7. The material of claim 6 further including iron present in the amount of up to 20 percent by weight.
8. The material of claim 6 further including up to 20 percent by weight of a filler material selected from the group consisting of aluminum oxide, silicon nitride, molybdenum silicide, metals from Group 8 of the Periodic Table and mixtures thereof.
9. A self lubricating solid wear resistant material capable of carrying high current densities for use as a sliding electrical contact in vacuum environments consisting essentially of:
about 0.14 percent by weight AlPO4 ;
about 1.17 percent by weight BaF2 ;
about 1.1 percent by weight CaF2 ;
about 12.08 percent by weight iron;
about 13 percent by weight MoS2 ; and
about 72.51 percent by weight silver.
Description
TECHNICAL FIELD

This invention relates to solid, self lubricating materials that, in addition to having low friction and low wear characteristics, exhibit the ability to carry high current densities without excessive heating and exhibit a minimum of voltage drop. These materials may be utilized in reduced atmospheric to high vacuum conditions such as may be encountered in space vehicle applications.

BACKGROUND ART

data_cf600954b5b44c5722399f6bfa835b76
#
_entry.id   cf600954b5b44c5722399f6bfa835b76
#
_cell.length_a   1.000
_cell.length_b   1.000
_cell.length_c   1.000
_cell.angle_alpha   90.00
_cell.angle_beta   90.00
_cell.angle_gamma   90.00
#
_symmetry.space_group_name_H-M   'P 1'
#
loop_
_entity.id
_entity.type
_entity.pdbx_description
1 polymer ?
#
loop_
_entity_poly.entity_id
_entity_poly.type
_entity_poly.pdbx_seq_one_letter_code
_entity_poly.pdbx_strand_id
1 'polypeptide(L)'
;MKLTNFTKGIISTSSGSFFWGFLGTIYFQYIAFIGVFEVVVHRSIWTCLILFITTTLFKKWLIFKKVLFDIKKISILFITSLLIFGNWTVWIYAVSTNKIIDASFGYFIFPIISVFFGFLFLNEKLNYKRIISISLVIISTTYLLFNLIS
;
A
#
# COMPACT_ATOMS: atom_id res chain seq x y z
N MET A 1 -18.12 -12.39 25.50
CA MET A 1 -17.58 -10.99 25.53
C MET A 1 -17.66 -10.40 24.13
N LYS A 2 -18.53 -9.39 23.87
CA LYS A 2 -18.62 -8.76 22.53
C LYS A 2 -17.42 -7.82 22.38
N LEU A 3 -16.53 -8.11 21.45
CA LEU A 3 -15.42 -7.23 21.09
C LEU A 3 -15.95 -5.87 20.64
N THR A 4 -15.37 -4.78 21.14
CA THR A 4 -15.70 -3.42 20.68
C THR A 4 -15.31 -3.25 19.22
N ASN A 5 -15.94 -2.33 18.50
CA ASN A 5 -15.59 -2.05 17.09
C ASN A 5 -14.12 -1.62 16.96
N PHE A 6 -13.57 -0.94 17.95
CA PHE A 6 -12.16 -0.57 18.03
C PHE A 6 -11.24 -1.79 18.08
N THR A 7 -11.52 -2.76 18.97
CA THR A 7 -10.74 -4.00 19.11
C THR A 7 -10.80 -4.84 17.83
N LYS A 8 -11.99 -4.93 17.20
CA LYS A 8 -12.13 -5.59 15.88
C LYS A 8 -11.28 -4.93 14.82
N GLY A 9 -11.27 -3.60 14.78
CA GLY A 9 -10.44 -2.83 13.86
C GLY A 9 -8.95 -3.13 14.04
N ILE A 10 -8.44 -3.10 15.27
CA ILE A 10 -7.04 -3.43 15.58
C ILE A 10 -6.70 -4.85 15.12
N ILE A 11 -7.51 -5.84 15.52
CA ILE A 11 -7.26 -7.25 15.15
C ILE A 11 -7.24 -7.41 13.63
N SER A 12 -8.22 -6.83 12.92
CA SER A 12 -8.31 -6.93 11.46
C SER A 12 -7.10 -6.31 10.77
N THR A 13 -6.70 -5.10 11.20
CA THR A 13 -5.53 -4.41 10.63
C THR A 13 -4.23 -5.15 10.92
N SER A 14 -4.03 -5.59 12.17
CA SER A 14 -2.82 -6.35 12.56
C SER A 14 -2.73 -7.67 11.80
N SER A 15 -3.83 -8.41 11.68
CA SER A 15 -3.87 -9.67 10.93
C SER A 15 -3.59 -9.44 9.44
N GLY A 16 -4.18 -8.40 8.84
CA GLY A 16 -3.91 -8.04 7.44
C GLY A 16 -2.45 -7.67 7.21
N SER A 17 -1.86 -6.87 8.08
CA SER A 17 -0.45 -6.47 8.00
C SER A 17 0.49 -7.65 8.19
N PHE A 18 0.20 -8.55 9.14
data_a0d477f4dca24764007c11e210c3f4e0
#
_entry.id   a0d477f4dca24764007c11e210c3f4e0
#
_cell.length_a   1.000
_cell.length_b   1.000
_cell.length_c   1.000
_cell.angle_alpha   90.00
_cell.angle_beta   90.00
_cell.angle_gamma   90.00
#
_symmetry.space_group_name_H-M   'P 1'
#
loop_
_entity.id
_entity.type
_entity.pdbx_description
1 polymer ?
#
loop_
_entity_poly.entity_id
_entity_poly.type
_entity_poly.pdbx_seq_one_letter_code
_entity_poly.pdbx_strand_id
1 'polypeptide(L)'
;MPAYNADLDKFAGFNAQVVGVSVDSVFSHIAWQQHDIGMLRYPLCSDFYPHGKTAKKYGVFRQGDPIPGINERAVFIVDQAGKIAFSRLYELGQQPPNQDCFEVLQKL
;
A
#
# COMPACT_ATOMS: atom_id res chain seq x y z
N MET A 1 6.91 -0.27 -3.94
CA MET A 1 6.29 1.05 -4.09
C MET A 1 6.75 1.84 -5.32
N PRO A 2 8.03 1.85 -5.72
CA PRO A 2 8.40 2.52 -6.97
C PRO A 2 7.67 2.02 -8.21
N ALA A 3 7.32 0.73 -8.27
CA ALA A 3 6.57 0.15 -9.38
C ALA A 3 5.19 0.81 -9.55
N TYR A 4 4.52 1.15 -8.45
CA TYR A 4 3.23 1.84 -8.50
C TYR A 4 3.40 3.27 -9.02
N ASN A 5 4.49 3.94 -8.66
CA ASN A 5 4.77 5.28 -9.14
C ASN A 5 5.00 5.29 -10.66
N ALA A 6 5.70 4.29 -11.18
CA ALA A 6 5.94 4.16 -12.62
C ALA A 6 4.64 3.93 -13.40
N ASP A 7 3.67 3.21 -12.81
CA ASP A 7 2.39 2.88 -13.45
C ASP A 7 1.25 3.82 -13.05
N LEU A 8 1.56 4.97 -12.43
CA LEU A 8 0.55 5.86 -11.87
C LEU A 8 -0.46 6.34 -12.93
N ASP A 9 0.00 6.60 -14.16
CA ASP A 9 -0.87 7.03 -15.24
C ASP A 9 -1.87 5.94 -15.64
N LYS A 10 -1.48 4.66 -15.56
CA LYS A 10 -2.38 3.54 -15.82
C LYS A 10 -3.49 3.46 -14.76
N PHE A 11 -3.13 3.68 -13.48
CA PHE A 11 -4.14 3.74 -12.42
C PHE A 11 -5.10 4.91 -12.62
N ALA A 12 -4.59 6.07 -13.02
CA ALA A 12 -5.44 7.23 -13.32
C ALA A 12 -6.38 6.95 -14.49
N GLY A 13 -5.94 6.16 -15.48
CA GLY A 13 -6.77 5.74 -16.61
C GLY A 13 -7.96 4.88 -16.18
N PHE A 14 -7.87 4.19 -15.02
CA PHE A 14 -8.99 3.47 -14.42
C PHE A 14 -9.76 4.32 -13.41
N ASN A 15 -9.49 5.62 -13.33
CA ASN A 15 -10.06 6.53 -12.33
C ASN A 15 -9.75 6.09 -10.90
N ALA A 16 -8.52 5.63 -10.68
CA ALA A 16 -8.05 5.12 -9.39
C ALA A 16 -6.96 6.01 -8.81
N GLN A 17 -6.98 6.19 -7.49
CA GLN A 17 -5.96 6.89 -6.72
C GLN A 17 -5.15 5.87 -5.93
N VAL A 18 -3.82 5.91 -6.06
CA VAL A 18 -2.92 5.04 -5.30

The primary problems of the sliding electrical contact in an ultra high vacuum environment include cold welding, rapid wear and signal distortion. It is known to prevent the cold welding of sliding electrical contact by the addition of a surface lubricant; however, in instances which life of the operating device must be measured in years, the application of surface lubricants becomes cumbersome, if at all possible. Several self lubricating materials are known in the prior art that possess good lubricating properties and low shear strength. Typical examples are molybdenum disulfide, molybdenum diselenide, tunsten disulfide and graphite. Generally these materials have suitable application methods where low friction characteristics are desired under low stress conditions. However, a long, trouble free life and relatively high loading are frequently required. The high stress conditions induced therby cause frequent failure of the prior materials due to low strength characteristics and inadequate lubrication. With the possible exception of graphite, these prior art self lubricating materials have low tolerance to high temperatures and cannot be used in systems to more than a few hundred degrees Farenheit. Graphite along, amongst these prior art materials, exhibits substantially electrical conductivity but it cannot be used in systems operating in vacuum, since under vacuum conditions the graphite particles become abrasive. It is also known to add high temperature additives, having lubricative properties to a metal matrix; the high temperature lubricants being, for example, aluminum phosphate, barium fluoride and/or calcium fluoride, to form bearing structures. In my prior U.S. Pat. No. 3,755,164, issued Aug. 28, 1973, I disclose a self lubricating bearing of the above description having oxidation resistant, high temperature lubricants including aluminum phosphate, barium fluoride and calcium fluoride dispersed throughout a matrix of silver further including an additive such as aluminum oxide, silicon nitride, or molybdenum silicide. The resulting composition, when pressed and sintered, exhibits good properties for a bearing structure operable at elevated temperatures. However, it has been found that such compositions, while exhibiting relatively good lubricative properties for atmospheric usage at elevated temperatures cannot be utilized in extended life operations under high vacuum conditions due to their rate of wear.